Born and brought up in a fairly strict discipline, where lineage was personal and not for exploitation, as students one veered to the other extreme of ignoring this altogether to the point of complete ignorance. Life was all about what you as an individual made of it, and hence there was little room for lineage, dynasty, whatever in my life. Knowledge for me was limited to fairly immediate generations with a singular lack of interest in what had gone before except for a few immediate generations past.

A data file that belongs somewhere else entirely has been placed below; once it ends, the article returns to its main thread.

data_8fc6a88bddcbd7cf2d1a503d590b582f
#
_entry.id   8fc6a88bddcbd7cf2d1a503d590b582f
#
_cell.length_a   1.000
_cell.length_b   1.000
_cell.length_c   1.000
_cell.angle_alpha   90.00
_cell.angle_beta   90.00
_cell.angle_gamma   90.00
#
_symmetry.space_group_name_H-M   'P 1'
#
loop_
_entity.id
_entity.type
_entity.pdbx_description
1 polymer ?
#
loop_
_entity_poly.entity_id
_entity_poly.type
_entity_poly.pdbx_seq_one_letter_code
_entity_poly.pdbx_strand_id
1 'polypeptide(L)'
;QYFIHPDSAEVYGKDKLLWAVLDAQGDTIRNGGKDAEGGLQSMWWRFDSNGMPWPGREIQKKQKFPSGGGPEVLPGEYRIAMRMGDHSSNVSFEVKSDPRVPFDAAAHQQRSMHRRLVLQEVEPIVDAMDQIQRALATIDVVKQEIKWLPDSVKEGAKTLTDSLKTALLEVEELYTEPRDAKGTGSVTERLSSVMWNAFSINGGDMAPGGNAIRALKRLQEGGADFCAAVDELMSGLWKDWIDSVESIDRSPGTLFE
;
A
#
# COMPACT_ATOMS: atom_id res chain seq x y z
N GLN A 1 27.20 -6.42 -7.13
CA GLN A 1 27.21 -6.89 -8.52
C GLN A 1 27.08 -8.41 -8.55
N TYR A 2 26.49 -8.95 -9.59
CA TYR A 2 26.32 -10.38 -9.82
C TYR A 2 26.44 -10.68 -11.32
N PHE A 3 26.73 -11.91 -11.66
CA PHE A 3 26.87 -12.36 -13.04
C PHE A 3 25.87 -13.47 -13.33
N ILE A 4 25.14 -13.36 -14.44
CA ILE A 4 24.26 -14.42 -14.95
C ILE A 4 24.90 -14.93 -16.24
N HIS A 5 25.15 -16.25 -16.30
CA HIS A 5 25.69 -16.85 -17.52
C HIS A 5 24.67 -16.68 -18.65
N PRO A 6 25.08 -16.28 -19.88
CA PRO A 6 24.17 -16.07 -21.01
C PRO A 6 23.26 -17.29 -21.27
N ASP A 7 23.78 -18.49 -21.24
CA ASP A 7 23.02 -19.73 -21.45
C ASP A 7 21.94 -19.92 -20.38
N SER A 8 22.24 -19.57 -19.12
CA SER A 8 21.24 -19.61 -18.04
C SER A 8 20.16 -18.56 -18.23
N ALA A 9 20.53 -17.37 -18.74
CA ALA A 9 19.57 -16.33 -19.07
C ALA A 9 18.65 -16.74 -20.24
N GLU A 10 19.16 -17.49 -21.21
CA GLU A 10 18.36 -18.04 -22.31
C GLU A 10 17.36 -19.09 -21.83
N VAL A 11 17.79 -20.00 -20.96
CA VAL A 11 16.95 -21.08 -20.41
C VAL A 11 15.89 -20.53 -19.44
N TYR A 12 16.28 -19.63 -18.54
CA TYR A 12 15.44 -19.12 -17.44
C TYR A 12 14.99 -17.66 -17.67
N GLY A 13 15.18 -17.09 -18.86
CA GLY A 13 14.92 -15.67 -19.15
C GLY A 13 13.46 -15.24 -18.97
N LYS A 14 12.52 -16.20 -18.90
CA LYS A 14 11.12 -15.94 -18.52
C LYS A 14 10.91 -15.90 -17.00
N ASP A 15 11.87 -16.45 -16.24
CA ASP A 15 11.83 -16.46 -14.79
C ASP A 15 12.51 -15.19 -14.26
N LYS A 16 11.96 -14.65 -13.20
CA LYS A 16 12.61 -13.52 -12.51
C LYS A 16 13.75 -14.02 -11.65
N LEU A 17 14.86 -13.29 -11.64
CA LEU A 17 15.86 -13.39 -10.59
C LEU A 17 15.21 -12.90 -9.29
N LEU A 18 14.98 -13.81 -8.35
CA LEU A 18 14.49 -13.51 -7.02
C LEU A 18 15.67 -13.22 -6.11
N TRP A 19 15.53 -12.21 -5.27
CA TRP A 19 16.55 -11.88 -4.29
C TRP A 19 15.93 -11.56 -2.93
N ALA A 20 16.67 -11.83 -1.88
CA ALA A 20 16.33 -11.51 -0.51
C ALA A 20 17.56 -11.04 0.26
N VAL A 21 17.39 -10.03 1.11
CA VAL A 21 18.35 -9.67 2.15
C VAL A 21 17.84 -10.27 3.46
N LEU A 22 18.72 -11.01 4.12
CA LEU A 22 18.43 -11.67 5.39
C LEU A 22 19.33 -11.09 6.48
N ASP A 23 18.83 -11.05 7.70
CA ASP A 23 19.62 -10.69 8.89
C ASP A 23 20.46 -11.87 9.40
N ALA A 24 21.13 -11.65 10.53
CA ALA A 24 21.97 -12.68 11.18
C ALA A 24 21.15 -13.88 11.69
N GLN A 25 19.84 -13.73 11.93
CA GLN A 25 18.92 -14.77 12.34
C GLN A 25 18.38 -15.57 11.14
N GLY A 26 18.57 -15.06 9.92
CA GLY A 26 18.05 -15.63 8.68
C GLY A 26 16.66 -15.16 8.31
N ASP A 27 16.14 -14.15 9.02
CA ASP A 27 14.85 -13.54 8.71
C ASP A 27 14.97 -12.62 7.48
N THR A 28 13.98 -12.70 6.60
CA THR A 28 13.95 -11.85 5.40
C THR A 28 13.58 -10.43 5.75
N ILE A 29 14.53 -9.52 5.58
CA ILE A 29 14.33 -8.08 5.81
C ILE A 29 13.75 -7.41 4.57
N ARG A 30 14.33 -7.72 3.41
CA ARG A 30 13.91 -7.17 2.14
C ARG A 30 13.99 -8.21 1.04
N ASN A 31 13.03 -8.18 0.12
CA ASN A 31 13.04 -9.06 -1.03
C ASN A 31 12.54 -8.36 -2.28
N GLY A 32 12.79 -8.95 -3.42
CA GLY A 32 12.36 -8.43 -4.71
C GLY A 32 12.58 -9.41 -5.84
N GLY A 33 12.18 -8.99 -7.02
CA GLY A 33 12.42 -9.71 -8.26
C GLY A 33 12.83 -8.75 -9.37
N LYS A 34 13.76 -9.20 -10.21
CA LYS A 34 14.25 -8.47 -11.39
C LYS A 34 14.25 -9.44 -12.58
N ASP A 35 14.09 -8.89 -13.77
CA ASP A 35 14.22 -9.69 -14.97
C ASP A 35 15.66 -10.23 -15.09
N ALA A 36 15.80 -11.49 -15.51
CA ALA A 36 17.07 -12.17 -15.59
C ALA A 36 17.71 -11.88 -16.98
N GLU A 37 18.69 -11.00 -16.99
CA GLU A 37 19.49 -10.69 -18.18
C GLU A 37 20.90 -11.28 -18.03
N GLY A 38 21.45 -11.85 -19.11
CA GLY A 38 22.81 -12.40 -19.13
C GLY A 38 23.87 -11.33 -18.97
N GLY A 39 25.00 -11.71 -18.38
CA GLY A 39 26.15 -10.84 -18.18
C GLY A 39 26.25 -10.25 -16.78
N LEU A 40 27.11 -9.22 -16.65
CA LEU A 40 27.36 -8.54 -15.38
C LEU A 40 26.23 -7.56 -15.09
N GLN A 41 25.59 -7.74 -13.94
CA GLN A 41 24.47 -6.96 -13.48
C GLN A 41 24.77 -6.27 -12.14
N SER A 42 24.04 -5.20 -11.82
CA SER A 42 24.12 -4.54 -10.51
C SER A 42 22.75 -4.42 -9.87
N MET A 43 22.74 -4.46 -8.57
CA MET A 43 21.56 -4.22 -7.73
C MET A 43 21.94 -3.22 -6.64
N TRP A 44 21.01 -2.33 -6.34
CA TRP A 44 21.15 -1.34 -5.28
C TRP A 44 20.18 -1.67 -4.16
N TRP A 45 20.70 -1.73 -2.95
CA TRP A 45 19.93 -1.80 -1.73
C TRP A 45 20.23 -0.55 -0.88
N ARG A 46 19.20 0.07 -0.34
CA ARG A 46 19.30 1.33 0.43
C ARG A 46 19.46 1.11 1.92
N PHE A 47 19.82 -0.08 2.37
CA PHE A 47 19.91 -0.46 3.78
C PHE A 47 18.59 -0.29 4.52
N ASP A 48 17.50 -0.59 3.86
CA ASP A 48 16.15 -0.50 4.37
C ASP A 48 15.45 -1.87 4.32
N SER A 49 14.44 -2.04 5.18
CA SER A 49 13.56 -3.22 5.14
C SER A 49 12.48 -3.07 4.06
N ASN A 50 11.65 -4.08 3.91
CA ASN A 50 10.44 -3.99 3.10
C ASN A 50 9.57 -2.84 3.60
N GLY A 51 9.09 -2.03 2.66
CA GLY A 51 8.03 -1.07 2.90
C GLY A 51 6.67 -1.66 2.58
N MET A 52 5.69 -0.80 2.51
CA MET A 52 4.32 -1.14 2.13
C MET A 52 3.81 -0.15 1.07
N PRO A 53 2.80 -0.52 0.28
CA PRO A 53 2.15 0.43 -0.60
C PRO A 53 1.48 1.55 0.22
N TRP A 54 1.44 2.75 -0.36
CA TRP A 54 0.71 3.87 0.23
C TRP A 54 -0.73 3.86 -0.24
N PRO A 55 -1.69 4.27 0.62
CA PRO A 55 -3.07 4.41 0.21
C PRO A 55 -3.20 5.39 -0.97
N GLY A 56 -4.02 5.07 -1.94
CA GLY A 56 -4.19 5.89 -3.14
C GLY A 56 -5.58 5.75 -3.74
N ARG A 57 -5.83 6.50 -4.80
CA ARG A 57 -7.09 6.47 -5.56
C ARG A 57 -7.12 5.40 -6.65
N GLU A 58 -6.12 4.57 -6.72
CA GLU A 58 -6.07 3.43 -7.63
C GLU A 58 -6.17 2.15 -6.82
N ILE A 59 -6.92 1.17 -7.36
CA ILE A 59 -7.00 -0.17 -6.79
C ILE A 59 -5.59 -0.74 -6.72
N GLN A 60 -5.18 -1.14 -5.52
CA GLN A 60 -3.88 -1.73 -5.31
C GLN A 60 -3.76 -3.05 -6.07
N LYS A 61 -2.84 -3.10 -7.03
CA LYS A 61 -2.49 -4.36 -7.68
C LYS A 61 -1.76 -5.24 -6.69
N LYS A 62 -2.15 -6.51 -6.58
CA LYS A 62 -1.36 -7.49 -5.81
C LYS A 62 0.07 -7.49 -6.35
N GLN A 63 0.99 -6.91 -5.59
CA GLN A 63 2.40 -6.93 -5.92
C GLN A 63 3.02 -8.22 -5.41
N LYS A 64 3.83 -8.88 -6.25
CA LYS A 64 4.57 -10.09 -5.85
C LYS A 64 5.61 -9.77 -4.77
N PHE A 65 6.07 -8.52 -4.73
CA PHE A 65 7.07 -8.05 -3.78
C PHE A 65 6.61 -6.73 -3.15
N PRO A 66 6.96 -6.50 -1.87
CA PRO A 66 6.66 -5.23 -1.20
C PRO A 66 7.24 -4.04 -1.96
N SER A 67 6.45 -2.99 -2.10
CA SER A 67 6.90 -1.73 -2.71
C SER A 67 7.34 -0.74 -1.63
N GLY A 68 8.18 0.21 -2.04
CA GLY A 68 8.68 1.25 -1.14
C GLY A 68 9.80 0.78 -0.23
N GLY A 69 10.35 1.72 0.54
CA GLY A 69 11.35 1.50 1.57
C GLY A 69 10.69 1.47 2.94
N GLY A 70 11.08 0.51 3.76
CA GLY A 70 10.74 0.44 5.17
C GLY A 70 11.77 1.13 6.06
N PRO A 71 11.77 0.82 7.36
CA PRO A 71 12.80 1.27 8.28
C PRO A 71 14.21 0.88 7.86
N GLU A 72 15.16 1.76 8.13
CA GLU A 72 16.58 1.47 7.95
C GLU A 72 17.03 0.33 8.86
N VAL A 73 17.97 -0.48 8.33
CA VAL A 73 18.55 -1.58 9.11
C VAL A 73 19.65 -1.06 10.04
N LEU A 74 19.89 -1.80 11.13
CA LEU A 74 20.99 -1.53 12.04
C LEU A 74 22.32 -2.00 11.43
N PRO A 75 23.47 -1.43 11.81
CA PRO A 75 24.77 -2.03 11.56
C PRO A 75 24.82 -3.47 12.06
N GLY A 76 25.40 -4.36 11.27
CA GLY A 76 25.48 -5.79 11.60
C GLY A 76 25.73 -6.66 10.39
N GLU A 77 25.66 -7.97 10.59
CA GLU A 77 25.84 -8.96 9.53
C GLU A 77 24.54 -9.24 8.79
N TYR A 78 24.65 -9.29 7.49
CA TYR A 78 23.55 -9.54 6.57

About two weeks ago the discussion took us to the Kidwais, my maternal family. And we started speaking about the Kidwai’s, about Qazi Kidwa, the Seljuk Turk who had travelled the long way from the Sultanate of Rum in Turkey to this part of the world some time in the middle of the 12th century, who became a close associate of Sufi saint Moinuddin Chishti ( of Ajmer Dargah fame), and at his bidding travelled to Awadh and established what became his dynasty in Barabanki and adjoining villages. Qazi Kidwa was thus, the founder of the Kidwais who then spread through 52 villages of this area, the Sufi influence very visible to us even as children. Our family from Masauli threw itself into the freedom struggle with the Congress party, with Rafi Ahmad Kidwai in the lead. Land was sold to pay for the struggle, and all clothes and belongings that could be traced to British companies burnt in what we were told was a huge bonfire in Masauli.